Workers’ compensation provides benefits to employees who suffer an injury or illness on the job. These benefits pay for medical expenses, a portion of lost wages, and certain other losses incurred due to the injury. If you’re eligible for workers’ comp, you might wonder whether you will be taxed on your benefits or settlement. The short answer is no.
Is Workers’ Compensation Tax Deductible?
Workers’ compensation is not tax-deductible because you do not have to pay taxes on it. The Internal Revenue Service (IRS) does not consider workers’ compensation benefits or settlements as income when filing your taxes because any amount of workers’ comp you receive is generally tax-exempt.
Workers’ compensation benefits typically cover two-thirds of your regular salary or wages. The Internal Revenue Service stipulates that any money you receive from workers’ compensation is fully exempt from taxation if paid under a workers’ compensation act or a similar statute.
Exception to the Workers’ Compensation Tax Rule
While workers’ compensation benefits are not taxable, there is an exception. If you also receive Social Security Disability Insurance (SSDI) benefits, a portion of your workers’ compensation benefits might be reduced as an offset.
When Does the Workers’ Compensation Offset Apply?
If you receive workers’ compensation and SSDI benefits, your SSDI benefits may be offset if the total of all benefits combined accounts for more than 80 percent of your average pre-injury earnings. This temporary decrease in SSDI benefits ensures you are not exceeding the 80-percent threshold.
Taxable Income Thresholds: What are They?
Taxable income thresholds can be confusing. Generally, when an individual receives both workers’ compensation and Social Security benefits, their SSDI benefits are reduced accordingly. A portion of these SSDI benefits could be taxable if the individual’s annual income meets a certain threshold. An experienced attorney can review your financial situation and potentially help you minimize how much your SSDI benefits are reduced.
Other Fees to Consider for Workers’ Compensation Payments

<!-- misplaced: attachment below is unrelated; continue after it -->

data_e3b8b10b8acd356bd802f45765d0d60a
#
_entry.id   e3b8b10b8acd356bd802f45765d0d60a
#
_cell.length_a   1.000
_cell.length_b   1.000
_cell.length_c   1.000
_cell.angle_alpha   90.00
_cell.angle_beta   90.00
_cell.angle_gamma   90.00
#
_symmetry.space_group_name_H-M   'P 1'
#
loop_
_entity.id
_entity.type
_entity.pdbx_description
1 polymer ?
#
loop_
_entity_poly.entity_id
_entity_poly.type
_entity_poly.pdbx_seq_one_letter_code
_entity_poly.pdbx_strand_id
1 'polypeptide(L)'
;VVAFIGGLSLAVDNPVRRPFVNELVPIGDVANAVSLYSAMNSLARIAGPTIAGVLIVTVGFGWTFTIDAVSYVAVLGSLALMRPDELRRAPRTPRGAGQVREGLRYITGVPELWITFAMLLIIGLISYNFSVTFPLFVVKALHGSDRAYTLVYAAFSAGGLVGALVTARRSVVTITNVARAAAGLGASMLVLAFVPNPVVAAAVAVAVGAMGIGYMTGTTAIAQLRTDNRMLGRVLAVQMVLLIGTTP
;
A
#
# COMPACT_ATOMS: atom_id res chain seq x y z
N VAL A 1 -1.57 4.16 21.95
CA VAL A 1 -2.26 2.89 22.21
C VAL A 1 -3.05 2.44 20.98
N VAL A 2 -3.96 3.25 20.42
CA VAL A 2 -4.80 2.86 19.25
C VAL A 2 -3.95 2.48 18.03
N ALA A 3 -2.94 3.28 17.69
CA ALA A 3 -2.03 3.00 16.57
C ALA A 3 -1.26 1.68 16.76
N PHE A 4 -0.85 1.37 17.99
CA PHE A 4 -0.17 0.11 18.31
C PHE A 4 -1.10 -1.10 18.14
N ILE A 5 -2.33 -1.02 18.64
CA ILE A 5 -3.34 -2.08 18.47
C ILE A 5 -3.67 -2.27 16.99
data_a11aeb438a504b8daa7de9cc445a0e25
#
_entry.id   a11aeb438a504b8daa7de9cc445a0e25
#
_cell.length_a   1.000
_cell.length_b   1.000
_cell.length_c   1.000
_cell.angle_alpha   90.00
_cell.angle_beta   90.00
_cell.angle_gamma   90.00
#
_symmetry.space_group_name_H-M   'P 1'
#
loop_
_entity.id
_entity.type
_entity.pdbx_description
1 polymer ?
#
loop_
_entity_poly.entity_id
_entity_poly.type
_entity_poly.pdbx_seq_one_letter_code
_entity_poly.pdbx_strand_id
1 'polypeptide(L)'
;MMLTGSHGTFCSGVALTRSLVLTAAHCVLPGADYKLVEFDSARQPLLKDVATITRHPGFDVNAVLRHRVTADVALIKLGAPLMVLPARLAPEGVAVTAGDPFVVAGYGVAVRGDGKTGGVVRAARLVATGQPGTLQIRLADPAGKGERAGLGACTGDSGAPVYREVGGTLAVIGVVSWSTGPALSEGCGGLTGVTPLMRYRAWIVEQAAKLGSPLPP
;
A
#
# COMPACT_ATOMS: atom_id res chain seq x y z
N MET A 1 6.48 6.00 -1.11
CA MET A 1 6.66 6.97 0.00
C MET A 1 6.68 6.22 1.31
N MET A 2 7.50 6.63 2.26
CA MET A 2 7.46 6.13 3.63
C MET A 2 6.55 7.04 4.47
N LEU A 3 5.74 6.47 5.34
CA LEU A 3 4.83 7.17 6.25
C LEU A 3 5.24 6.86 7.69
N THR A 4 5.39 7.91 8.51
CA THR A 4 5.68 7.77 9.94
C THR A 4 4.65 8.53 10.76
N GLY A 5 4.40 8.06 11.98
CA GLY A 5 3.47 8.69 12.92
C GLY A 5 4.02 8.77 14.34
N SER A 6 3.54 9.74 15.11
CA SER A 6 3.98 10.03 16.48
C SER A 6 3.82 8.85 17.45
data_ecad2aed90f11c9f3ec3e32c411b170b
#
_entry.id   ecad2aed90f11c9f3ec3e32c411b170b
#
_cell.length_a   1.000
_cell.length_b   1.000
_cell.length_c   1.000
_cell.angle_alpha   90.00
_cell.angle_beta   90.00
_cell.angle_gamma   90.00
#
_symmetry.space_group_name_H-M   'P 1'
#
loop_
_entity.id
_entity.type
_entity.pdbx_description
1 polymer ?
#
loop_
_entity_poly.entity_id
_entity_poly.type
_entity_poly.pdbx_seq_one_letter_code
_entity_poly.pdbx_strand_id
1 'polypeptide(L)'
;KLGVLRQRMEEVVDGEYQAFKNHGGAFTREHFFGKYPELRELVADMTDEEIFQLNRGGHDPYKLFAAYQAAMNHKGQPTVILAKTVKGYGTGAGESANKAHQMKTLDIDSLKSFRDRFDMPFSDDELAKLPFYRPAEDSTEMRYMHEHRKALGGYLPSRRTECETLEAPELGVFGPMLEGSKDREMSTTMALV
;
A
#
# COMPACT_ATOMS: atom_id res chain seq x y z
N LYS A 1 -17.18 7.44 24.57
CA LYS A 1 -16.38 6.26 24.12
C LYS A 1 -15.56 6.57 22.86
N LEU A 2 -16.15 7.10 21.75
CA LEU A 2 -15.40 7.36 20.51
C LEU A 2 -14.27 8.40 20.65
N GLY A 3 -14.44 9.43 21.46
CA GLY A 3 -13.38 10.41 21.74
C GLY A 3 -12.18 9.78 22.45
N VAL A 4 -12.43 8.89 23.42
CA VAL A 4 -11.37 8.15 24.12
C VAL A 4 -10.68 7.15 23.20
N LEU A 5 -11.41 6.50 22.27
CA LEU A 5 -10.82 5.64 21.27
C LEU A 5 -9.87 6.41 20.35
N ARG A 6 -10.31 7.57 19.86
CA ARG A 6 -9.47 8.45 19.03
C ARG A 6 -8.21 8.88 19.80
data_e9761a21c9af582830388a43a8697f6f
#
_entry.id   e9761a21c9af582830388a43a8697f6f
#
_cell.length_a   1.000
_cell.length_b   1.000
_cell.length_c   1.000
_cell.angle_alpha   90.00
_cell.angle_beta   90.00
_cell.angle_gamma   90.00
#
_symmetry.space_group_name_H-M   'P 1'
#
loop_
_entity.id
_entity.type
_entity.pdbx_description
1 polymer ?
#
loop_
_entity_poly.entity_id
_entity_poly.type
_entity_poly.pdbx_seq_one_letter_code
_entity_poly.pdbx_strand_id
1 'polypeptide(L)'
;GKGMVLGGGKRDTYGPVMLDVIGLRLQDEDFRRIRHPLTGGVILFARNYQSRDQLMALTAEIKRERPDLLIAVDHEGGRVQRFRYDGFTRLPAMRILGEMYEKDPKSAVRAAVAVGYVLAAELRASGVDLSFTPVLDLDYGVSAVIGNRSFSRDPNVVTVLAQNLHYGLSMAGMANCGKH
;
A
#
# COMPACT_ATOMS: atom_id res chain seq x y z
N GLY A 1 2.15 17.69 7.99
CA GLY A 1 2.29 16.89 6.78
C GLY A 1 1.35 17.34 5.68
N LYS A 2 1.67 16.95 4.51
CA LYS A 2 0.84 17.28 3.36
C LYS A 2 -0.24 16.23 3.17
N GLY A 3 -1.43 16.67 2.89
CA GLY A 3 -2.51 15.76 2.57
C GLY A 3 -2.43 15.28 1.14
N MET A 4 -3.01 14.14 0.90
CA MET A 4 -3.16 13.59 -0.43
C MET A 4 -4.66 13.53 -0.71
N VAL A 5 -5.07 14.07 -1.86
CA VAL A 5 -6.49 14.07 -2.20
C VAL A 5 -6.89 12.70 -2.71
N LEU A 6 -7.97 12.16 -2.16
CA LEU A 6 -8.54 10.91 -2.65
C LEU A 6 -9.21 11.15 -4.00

Keep in mind that if you settle your workers’ comp claim, certain fees may be deducted from the settlement, such as legal fees and unpaid doctor’s bills. Speaking to an attorney before settling is essential to ensure you know what could be deducted from the total amount.
Working with an attorney is also important because the insurance carrier may try to include clauses in the settlement agreement that could render it taxable income. A knowledgeable workers’ comp lawyer can review the agreement so that you keep the full and fair amount of benefits you are entitled to.
Other Taxes Related to Workers’ Compensation
Workers’ compensation benefits are not taxable, but retirement benefits are. Any retirement benefits you collect based on your age or years of service can be taxed, even if you retire due to a work-related injury or illness. If you receive workers’ compensation benefits with interest, the interest paid to you is also taxable. If you return to work in a light-duty capacity and earn wages while also receiving disability benefits through workers’ comp, your regular wages will be taxed as income.
Consult an Arizona Workers’ Comp Attorney to Learn Your Options
If you’re struggling to navigate the workers’ comp system in Arizona, you don’t have to do it alone. Reach out to an experienced attorney at Matt Fendon Law Group today. Attorney Matt Fendon is a certified specialist in workers’ compensation law by the State Bar of Arizona, giving our firm the ability to deliver exceptional legal services to our clients. Call or contact us today for a free case review.